Core Aeration & aeration / overseeding service
Aeration is one of the best things you can do to keep your lawn looking green & healthy
Aeration is the naturally occurring process of air exchange between the soil and its surrounding atmosphere. In our service we accomplish this by mechanically removing small plugs of thatch and soil from the lawn to improve natural soil aeration. It is sometimes also called "core aeration."
Benefits of aeration
- Improves air exchange between the soil and atmosphere.
- Enhanced water uptake by the soil.
- Makes fertilizers and weed control more effective.
- Reduced water runoff and puddling.
- Stronger turf grass roots.
- Reduced soil compaction.
- Enhanced heat and drought stress tolerance.
- Improved resiliency and cushioning.
- Enhanced thatch breakdown.
Why is aeration necessary
Compacted soils prevent grass from establishing a deep, healthy root system. It also keeps water and fertilizer from reaching the roots. Instead of fertilizer slowly moving down through the root system of the lawn, it instead washes away as runoff. Our native heavy clay soils in Indiana are particularly vulnerable to compaction and fertilizer runoff.
In most home lawns, fertile topsoil may have been removed or buried during excavation of the basement or footings, forcing grass to grow in subsoil that is more compact, higher in clay content and less likely to sustain a healthy lawn.
Walking, playing and mowing will increase compaction and stress lawns. Raindrops and irrigation further compact the soil, reducing large air spaces where roots readily grow. Compaction is at its greatest in the upper 1 to 4 inches of soil. For a simple test of your lawn's soil compaction, take a 8-10" screwdriver and push it into the ground. If you cannot touch the handle of the screwdriver to the ground with light to moderate force then you have a compaction issue.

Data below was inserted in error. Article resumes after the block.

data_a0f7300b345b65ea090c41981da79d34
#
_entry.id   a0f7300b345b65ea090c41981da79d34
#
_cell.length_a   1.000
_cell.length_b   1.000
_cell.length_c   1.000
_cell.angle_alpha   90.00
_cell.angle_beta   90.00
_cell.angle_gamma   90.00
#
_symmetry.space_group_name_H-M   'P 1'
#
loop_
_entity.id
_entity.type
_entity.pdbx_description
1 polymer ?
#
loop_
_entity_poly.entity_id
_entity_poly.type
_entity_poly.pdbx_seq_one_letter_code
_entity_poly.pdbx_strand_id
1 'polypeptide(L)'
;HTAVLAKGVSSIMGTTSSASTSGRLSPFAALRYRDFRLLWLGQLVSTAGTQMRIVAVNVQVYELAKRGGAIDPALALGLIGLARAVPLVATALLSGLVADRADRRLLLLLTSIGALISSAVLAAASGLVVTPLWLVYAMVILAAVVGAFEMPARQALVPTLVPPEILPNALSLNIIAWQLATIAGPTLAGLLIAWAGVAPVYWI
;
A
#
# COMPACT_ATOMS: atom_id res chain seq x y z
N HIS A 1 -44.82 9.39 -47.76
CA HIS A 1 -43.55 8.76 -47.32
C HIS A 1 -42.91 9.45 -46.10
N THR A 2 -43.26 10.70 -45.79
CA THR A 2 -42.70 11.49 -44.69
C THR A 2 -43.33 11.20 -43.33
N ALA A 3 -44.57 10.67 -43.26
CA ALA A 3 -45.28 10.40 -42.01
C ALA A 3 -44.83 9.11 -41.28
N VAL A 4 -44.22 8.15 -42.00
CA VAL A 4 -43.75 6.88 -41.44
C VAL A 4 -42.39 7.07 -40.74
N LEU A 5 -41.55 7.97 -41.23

Aeration can help relieve soil compaction, allowing your grass to grow deeper roots and make better use of water and fertilizers.
When is the best time to aerate?
How often should a lawn be aerated?
What can you expect from an aeration service?
Immediately after aeration, your lawn will be dotted with small plugs pulled from the soil. Within a week or two, they break apart and disappear into the lawn.
About 3 weeks after aeration, the verification holes will be filled with white, actively growing roots – a sign that the turf-grass is receiving additional oxygen, moisture and nutrients from the soil.
On compacted soils and on lawns with slopes, you should see an immediate difference in water puddling and runoff after irrigation or rainfall. After aeration, your lawn should be able to go longer between waterings, without showing signs of wilt. With repeat aerations over time, your lawn will show enhanced heat and drought stress tolerance.
Remember, most lawns benefit from annual aeration. And while you shouldn’t expect miracles, especially with poor soil, lawns that receive this care will be healthier, more vigorous, easier to maintain and have fewer pest problems.
What is an aeration / Overseed service?